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Tag Archives: Edinburgh Festival Fringe

Shell Shock – Army@TheFringe Summerhall, Edinburgh

Director: Tim Marriott Adaptation: Tim Marriott Shell Shock is an adaptation of a novel by Neil Blower that deals with Tommy, a soldier struggling to cope with Post Traumatic Stress Disorder. It’s fair to say that the market for plays on this subject seems a little over-crowded if you look through the Fringe programme. What sets this one apart is ...

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The Tape Face Show – Pleasance Courtyard ,Edinburgh

Reviewer: Clare Howdon Following on from a successful storming of the USA, performer Sam Wills is returning to his Edinburgh Festival Fringe roots with a brand new and eagerly awaited show. Starting off at the Edinburgh Fringe in 2010 and bagging the prestigious Foster’s comedy award nomination for Best Newcomer, The Boy with Tape on his Face has gone from ...

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Tobacco Road – Pleasance Courtyard, Edinburgh

Director: Roberta Zuric Reviewer: Clare Howdon Set in 1920’s London, Incognito’s Tobacco Road has more than a fleeting resemblance to the murky world of the BBC’s Peaky Blinders, complete with its period costumes and Nick Cave, Caravan Palace, and Fratelli’s soundtrack. Directed with a tangible confidence by Roberta Zuric, Tobacco Road centres around the emergence of a local girl gang, ...

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It’s Not A Sprint – Pleasance Dome, Edinburgh

Reviewer: Clare Howdon Maddie, in typical just-turned-30 fashion, decides to run a marathon. Over the 26.2 gruelling miles, Maddie must come to terms with her many life decisions to date. Carrying a one-woman show for 50 minutes is a tough task but doing so whilst running the equivalent of at least 10K on stage is for many, the stuff of ...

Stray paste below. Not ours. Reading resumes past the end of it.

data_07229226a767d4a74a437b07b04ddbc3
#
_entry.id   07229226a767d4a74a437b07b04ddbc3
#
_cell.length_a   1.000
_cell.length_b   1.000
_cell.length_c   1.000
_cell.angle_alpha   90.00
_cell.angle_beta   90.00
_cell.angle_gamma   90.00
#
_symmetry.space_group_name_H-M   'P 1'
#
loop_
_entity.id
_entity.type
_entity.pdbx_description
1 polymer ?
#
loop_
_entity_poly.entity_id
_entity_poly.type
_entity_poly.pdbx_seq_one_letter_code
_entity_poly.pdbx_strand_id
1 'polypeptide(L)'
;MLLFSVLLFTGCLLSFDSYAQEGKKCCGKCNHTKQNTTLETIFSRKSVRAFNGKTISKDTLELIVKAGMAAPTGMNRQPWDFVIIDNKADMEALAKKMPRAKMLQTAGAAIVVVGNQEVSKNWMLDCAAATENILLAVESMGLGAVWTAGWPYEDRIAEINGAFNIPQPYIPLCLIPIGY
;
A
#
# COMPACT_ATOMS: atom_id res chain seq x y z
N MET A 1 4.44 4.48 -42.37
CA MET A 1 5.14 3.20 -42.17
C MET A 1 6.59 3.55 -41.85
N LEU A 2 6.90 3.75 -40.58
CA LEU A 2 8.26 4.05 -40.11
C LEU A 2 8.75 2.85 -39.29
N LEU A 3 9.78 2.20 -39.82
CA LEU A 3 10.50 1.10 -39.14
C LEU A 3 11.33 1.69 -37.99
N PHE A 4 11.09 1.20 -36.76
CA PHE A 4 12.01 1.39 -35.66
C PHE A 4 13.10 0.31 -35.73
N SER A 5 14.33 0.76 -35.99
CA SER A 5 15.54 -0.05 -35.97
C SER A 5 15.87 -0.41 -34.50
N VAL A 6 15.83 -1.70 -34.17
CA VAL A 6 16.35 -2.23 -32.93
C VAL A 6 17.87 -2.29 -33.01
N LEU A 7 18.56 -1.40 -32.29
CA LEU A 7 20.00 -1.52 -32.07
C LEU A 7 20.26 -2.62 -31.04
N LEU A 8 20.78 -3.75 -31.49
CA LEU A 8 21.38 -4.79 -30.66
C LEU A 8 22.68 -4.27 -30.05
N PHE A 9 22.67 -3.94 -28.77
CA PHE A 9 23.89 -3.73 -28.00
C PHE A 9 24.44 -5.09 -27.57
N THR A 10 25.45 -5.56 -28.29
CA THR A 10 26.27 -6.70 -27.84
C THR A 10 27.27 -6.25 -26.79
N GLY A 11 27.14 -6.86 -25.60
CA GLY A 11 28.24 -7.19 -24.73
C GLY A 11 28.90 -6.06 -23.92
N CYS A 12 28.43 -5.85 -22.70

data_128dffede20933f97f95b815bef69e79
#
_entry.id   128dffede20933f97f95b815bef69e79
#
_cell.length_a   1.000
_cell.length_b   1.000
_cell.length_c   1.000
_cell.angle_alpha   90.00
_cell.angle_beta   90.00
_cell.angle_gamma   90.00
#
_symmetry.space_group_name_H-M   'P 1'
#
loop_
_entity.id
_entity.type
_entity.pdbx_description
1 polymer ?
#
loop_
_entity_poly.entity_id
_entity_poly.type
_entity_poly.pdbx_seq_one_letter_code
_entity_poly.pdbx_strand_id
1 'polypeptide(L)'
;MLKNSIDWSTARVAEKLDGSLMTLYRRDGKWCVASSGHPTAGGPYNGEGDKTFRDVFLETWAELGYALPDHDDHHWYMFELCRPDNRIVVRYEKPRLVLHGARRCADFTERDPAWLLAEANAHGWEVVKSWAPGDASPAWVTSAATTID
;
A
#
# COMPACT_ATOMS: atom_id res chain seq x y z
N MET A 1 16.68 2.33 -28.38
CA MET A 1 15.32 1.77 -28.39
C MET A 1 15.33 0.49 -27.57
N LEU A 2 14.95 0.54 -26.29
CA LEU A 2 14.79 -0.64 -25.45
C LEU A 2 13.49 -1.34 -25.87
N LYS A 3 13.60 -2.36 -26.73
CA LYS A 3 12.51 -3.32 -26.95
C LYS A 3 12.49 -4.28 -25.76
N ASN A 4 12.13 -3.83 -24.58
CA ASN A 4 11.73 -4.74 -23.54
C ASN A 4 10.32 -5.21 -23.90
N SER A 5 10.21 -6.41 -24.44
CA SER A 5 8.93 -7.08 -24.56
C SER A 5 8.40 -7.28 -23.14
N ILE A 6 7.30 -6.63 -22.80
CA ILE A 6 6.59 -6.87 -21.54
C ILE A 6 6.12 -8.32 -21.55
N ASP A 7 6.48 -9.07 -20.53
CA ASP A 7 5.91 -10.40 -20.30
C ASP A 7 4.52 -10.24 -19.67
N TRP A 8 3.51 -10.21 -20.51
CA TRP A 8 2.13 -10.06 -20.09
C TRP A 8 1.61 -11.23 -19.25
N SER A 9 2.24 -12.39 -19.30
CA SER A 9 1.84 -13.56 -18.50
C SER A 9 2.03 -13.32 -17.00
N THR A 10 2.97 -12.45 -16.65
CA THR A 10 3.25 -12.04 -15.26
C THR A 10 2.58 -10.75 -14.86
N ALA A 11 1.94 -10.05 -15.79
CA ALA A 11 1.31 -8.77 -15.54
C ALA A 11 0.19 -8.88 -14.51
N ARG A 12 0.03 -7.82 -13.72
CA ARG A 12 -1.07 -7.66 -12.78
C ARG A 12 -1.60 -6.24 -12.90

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Nine Foot Nine – Assembly Rooms, Edinburgh

Writer: Alex Wood Reviewer: Clare Howdon Sleepless Theatre’s new offering Nine Foot Nine centres around couple Cara and Nate, who are about to have a baby. However, their imminent arrival is quite literally overshadowed when women begin to grow to unprecedented heights (hence the play’s title). As this freak occurrence becomes more and more prevalent, these women are referred to ...

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Waiting – Greenside Infirmary Street, Edinburgh

Reviewer: Tom Ralphs This play claims to be an impactful drama about mental health, love and family, exploring how we can move on and find happiness after tragedy. The problem is that it’s focus is overwhelmingly on the first part of this, and it rather simplifies the second. Tori is alone in her flat, surrounded by empty bottles and unwashed ...

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Meek – Traverse Theatre, Edinburgh

Writer: Penelope Skinner Director: Amy Hodge Reviewer: Stephen Bates “The play is translated from an imaginary Scandinavian language” we are told in the introduction to the printed text and it seems fitting that playwright Penelope Skinner’s solitary dash of humour should be one that is not heard during the 70 minutes performance time. The play is set we know not ...

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